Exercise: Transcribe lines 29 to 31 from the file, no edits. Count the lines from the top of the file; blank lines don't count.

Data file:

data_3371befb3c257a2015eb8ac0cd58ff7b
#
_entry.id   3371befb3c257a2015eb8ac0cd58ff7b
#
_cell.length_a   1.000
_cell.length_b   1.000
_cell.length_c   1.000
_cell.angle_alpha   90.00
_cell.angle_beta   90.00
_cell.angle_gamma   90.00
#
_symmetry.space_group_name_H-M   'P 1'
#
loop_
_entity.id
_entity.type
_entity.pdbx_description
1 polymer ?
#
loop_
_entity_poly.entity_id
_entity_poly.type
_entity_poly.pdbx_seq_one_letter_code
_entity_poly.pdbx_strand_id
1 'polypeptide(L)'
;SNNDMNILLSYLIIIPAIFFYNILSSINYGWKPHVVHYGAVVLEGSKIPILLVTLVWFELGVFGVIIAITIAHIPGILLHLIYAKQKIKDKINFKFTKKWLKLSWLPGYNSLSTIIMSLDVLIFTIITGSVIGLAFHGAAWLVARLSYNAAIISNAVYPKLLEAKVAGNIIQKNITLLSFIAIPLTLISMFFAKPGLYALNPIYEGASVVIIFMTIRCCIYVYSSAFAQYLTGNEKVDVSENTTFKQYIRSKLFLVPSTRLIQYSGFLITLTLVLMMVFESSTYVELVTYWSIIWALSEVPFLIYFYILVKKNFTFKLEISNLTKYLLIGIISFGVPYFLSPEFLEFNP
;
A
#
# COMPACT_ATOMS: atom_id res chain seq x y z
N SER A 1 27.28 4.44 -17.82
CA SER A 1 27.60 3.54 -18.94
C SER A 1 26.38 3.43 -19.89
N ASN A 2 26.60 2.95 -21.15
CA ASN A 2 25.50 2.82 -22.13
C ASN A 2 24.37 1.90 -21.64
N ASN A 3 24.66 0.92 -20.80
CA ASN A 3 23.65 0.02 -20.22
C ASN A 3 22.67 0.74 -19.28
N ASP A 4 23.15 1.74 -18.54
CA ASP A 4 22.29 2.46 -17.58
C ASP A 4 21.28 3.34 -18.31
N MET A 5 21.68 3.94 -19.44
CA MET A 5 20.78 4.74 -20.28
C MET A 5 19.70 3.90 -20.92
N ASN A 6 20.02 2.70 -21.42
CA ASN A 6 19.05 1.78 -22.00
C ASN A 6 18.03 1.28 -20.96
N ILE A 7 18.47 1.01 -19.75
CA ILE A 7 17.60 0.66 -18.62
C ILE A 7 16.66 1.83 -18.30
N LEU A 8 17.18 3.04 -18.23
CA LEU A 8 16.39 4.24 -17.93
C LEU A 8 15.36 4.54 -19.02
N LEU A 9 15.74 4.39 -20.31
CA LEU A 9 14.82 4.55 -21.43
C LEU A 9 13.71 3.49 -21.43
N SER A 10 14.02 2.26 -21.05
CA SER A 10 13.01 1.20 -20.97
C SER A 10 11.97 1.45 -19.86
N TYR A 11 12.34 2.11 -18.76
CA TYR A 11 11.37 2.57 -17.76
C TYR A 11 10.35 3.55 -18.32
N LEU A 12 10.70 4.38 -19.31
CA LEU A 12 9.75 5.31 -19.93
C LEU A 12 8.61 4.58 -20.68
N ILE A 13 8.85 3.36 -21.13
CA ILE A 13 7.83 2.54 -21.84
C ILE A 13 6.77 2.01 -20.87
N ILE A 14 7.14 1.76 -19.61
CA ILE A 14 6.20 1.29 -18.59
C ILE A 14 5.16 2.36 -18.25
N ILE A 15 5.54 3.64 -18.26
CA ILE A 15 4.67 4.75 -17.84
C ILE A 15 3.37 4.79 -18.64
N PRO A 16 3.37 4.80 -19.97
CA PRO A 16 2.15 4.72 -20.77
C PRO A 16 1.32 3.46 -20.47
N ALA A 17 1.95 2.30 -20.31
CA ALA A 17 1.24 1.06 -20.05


#
# COMPACT_ATOMS: atom_id res chain seq x y z
N SER A 1 27.28 4.44 -17.82